Controversial Hong Kong movie wins 'Best Film' award

[HONG KONG] A controversial movie about the future of Hong Kong won the top prize at the city's film awards Sunday, after being a local box office hit but antagonising Beijing over its portrayal of the semi-autonomous territory in 2025.

"Ten Years" scooped the "Best Film" prize at the Hong Kong Film Awards, following a short cinema release that was widely believed to have been curtailed for political reasons.

The film is made up of a series of five vignettes that tap residents' worst fears for the future of the southern Chinese city as Beijing's grip tightens.

The film had only a short general release, while some cinemas refused to screen it altogether, and it raised hackles on the mainland with China's state-run Global Times newspaper describing it as "totally absurd" and a "virus of the mind".

"The meaning of this prize is that it shows Hong Kong still has hope. It reminds us that we could have courage to be creative. I would like to thank everyone who has watched it," said the film's producer Andrew Choi after the awards ceremony.

Major China-based TV channels pulled out from broadcasting the awards on the mainland, with the nomination of "Ten Years" widely believed to be the reason.

But one of the film's directors, Ng Ka-leung, told reporters that he was not concerned by Beijing's opinion, only what his fellow Hong Kongers thought of the film.

"If you ask me what Beijing might feel towards us, I would say it doesn't really matter. The movie was made for Hong Kong people. We are open-minded to anyone who likes it or not. We just hope that Hong Kong people can share our feelings. We would like people to think about the future of Hong Kong," he said.

The chairman of the Hong Kong Film Awards Derek Yee acknowledged the controversy that has arisen from the film's nomination.

"President Roosevelt said one thing: the only thing we have to fear is fear itself," Mr Yee said before announcing the winner of the "Best Film" category.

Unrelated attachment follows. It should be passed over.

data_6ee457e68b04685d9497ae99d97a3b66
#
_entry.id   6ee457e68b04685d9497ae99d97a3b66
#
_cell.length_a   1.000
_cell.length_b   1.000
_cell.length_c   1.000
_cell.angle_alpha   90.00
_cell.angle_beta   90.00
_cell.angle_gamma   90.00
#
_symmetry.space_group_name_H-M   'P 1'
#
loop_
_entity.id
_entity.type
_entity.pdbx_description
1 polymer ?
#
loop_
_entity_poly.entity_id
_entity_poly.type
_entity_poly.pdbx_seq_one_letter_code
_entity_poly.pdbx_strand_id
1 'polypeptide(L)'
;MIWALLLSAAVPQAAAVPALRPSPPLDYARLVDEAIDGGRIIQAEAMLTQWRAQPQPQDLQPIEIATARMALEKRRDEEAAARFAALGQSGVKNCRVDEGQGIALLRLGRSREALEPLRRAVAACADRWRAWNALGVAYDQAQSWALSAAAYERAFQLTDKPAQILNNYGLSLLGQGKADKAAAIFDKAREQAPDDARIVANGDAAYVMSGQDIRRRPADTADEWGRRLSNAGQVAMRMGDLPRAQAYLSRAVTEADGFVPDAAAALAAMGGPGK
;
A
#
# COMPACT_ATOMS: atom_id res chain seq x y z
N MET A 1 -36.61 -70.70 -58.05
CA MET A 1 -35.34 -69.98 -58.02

Since its release at the end of December, the movie, made for just HK$500,000 (S$87,023), has earned an unexpected HK$6 million, but its run stopped when it was still playing to packed theatres.

On Friday thousands flocked to watch the film at various community screenings across the city, as the buzz around the movie continued long after its cinema release ended.

The five part film, each directed by different people, examine different elements of a future Hong Kong, where there is growing anxiety that Beijing is eroding the freedoms enshrined in the 1997 handover deal between Britain and China.

In one, young children in military uniforms prowl the street looking for subversive behaviour, another shows the erosion of the local language Cantonese.

In the final short, a protester self-immolates outside the British consulate - a scene that moved many viewers to tears.

Hong Kong cop thriller "Port of Call" also won big at the film awards, scooping seven prizes including best actor for singer Aaron Kwok and best actress for newcomer Jessie Li.


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